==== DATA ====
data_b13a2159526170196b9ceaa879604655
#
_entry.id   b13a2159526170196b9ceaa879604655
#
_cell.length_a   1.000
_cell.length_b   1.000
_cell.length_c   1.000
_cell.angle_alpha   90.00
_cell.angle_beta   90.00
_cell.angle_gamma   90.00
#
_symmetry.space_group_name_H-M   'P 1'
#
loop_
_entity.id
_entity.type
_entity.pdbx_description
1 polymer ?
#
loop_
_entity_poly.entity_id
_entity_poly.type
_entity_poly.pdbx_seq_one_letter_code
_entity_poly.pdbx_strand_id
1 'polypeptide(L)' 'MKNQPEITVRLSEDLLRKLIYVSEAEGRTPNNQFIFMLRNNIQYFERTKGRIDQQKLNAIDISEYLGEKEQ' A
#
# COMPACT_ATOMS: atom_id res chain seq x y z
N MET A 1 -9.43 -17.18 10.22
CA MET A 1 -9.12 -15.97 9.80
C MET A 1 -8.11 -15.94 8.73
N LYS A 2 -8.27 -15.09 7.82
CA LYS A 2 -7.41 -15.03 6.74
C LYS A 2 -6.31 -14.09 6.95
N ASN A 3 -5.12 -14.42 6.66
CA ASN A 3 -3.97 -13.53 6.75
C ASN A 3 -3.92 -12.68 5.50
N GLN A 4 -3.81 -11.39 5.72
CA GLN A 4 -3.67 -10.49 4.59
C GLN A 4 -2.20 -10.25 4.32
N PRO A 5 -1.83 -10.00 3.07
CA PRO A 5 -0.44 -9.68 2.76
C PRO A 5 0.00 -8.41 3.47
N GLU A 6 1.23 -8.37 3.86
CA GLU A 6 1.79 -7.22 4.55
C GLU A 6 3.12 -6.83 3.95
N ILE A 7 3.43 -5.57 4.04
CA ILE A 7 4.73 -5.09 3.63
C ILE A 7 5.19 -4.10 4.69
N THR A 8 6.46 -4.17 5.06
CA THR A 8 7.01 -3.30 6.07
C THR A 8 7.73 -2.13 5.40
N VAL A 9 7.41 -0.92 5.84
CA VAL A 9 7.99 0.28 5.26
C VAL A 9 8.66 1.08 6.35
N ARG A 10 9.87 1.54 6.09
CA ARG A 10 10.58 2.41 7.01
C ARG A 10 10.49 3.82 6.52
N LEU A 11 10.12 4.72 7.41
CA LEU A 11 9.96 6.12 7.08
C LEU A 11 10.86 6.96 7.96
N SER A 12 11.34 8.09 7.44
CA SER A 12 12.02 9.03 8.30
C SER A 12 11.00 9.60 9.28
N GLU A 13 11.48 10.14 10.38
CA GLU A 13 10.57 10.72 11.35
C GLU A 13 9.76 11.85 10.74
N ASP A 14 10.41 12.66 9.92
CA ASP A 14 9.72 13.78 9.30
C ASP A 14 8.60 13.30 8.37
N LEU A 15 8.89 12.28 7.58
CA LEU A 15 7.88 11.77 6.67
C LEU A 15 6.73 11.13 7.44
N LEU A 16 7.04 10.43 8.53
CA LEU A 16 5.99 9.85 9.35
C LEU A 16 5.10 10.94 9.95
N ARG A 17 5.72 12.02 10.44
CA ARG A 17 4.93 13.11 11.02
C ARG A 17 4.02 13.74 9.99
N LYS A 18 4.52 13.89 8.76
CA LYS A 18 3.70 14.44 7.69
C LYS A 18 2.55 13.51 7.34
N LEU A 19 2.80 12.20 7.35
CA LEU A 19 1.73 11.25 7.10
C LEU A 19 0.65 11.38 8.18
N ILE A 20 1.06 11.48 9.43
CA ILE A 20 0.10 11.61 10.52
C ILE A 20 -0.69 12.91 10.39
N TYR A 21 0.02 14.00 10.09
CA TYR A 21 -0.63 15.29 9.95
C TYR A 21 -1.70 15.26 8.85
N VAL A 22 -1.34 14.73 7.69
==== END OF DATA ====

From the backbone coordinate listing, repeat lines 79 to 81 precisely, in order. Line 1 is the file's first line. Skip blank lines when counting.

N LYS A 18 4.52 13.89 8.76
CA LYS A 18 3.70 14.44 7.69
C LYS A 18 2.55 13.51 7.34